It’s been a long case of try and try again, but Volkswagen is finally rolling out the long-awaited replacement for its iconic Microbus — though U.S. buyers will have to sit tight, as the new VW ID. Buzz won’t make it to this side of the Atlantic for another year.
Few vehicles have enjoyed as loyal a following as the original Volkswagen Microbus. Used models are still in widespread demand, and that’s been a point of frustration for the German automaker, which has spent decades trying to come up with a suitable replacement for what was officially known as the VW T1.
It finally struck the right chord with the ID. Buzz concept, which made its debut at the 2017 North American International Auto Show in Detroit. The response was overwhelming and, just months later, VW said it would put the all-electric van into production. It’s just taken a bit longer than expected.
The European version, which was formally unveiled today, won’t reach showrooms until late this year. And the American offering will arrive as a 2024 model.
Volkswagen ID. Buzz: Classic DNA
Designers have a knee-jerk reluctance to use the term “retro,” and that includes Volkswagen’s styling boss Jozef Kabaň, who declares, “We very consciously ensured that we were not making another T1.”
Maybe so, but anyone familiar with the original T1 Microbus will recognize the ID. Buzz which, Kabaň acknowledges, “is successfully transferring the genes and stylistic elements of that iconic vehicle into the digital era.”
That starts with the distinctive, V-shaped “hood,” and stubby front end. There is a bit more rake to the windshield, and the overall design is more aerodynamic than the original van, a must to maximize the range and performance of the electric drivetrain.
Added to that are other, more modern details, including the slim LED headlamps, daytime running lights, and large, backlit VW logo on the nose. The van’s horizontal taillights, meanwhile, are linked by an LED light bar.
There will be two versions of the ID. Buzz for Europe and other overseas markets. They feature a 117.6-inch wheelbase and measure 185.5 inches in total length.
The passenger ID. Buzz stands 76.3 inches in height, about 1 mm shorter than the commercial ID. Buzz Cargo model “due to slight differences in the chassis,” VW said in a statement. Both models are 78.1 inches wide.
The five-seat passenger version offers up to 39.6 cubic feet of cargo space. The Cargo model bumps that up to 5.1 cubic yards.
Both of the standard-wheelbase models will come with 18-inch steel wheels, though aluminum alloy wheels ranging from 18 to 21 inches will be available on the passenger model.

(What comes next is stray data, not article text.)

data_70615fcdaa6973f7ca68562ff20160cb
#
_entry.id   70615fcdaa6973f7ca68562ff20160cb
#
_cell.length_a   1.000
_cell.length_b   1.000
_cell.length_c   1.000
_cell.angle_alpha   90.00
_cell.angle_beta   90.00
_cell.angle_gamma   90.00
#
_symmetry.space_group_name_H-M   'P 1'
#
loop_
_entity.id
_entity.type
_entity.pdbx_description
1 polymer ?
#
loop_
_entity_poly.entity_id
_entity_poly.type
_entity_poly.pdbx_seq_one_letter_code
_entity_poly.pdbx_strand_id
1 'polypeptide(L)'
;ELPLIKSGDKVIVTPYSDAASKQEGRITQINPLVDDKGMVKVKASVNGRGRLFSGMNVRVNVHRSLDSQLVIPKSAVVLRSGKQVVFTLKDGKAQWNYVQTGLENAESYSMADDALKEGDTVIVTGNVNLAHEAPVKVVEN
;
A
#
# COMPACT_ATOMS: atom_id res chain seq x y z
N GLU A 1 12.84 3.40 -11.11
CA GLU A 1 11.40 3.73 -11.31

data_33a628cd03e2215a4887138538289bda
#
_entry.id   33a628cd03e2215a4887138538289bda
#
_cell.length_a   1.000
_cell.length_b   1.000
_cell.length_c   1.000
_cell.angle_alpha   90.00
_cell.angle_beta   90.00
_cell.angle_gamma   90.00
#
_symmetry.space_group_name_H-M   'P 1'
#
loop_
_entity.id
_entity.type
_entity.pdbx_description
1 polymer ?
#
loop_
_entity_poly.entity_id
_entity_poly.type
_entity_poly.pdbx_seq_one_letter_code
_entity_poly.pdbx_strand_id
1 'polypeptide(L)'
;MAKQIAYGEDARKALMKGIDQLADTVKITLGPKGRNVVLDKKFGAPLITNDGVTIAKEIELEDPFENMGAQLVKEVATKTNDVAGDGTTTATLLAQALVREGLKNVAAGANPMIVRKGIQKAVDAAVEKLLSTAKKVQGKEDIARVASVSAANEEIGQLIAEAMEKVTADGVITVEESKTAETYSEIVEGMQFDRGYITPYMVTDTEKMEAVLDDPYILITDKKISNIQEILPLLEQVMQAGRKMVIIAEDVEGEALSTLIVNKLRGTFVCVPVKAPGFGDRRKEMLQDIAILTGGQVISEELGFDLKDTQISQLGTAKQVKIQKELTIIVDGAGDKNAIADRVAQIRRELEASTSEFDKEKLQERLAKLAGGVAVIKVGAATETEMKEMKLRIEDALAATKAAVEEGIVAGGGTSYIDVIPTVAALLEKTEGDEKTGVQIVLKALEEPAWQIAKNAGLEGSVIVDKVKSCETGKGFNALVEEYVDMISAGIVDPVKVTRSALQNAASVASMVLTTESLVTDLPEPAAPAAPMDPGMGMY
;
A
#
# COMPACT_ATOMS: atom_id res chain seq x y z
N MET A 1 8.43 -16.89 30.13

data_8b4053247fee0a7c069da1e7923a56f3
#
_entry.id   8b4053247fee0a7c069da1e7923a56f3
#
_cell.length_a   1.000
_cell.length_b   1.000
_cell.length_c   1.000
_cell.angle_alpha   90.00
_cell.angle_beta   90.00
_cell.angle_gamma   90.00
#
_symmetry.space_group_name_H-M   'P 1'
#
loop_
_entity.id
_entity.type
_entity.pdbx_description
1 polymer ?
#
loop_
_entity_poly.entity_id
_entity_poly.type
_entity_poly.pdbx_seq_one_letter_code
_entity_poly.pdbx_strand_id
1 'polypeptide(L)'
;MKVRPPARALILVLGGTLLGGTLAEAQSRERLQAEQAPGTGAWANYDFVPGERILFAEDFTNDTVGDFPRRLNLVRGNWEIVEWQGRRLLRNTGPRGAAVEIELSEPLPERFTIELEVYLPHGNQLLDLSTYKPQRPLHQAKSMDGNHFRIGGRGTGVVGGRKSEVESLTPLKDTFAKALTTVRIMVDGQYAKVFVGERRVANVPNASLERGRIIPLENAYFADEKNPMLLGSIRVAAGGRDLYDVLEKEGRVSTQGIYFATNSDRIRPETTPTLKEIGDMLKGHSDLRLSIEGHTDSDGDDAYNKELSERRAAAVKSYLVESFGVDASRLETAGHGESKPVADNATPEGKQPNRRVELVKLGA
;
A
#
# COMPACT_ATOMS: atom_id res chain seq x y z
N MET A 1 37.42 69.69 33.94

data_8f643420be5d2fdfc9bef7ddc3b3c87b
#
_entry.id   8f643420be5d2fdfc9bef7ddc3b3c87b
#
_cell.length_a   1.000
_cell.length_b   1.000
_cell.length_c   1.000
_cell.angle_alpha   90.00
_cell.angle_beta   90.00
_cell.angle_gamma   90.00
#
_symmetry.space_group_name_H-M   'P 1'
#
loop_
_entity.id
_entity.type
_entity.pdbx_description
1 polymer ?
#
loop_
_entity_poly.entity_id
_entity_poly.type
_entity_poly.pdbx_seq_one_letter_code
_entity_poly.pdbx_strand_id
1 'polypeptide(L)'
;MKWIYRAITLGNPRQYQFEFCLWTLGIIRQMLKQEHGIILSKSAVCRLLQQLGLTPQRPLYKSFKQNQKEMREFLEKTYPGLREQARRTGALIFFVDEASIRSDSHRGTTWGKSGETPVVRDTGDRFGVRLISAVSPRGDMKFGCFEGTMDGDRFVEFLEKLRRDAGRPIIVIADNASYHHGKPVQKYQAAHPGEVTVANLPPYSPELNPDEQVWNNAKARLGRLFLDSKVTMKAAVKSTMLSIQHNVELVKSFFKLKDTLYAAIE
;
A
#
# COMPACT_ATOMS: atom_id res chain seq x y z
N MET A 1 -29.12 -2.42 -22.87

VW has yet to reveal the precise dimensions of the American ID. Buzz. But expect it to stretch out by as much as a foot; it will be offered with a seven-seat cabin. The European passenger model will initially offer a five-seat configuration, with a six-seater to follow.
The ID. Buzz cabin is a simpler affair than the original Detroit concept, but it picks up on the high-tech exterior touches. That includes a standard 10-inch digital gauge cluster and a 10-inch infotainment screen that can be upgraded to a 12-inch touch display with onboard navigation.
Key controls, such as volume and climate, are operated by digital buttons and sliders, much like the ID.4 crossover, VW’s first long-range battery-electric vehicle to reach the U.S.
The van also adopts the “ID.Light” found on the ID.4. It’s mounted just behind the windshield and uses colors to signal when there’s an emergency, such as a possible frontal collision. It can also signal when and where to turn when a driver is using onboard navigation.
Don’t be surprised to see VW introduce a variety of different Buzz configurations when it reaches the U.S. market. A California Camper apparently is in the plans, the automaker confirmed last December. Based on earlier images VW has released, a pop-up roof seems to be part of that equation.
All versions of the ID. Buzz will ride on Volkswagen’s flexible MEB architecture. This is a skateboard-like platform with its key drivetrain components, including the battery pack, mounted below the load floor. That approach lowers the center of gravity while also freeing up space for passengers and cargo.
With the initial short-wheelbase versions of the ID. Buzz and ID. Buzz Cargo, there’s a single electric motor mounted on the rear axle making 201 horsepower and 229 pound-feet of torque. Power comes from an 82-kilowatt-hour lithium-ion battery pack. The automaker says it will release range information “at a later date,” but expect somewhat under 250 miles per charge.
A bigger battery pack is expected for the long-wheelbase version. It may mirror what was in the original concept at 111 kWh. That could boost range closer to 350 miles.
The U.S. version will add a second motor on the front axle. The all-wheel-drive version of the ID.4 bumped horsepower to 295 and torque to 339 pound-feet.
An 11-kilowatt, 240-volt charger is built in, and the ID. Buzz also can handle up to 170 kW of power at a public high-speed charger. Charging times will depend on the final size of the U.S. battery pack. But the 82 kWh pack in the ID.4 can go from 0 to 80% of capacity in about 38 minutes.
No word on ID. Buzz pricing yet, but Volkswagen has signaled that the van could start around $40,000. Then again, considering the current state of the global economy, few would be surprised if the final figure comes in a little bit higher.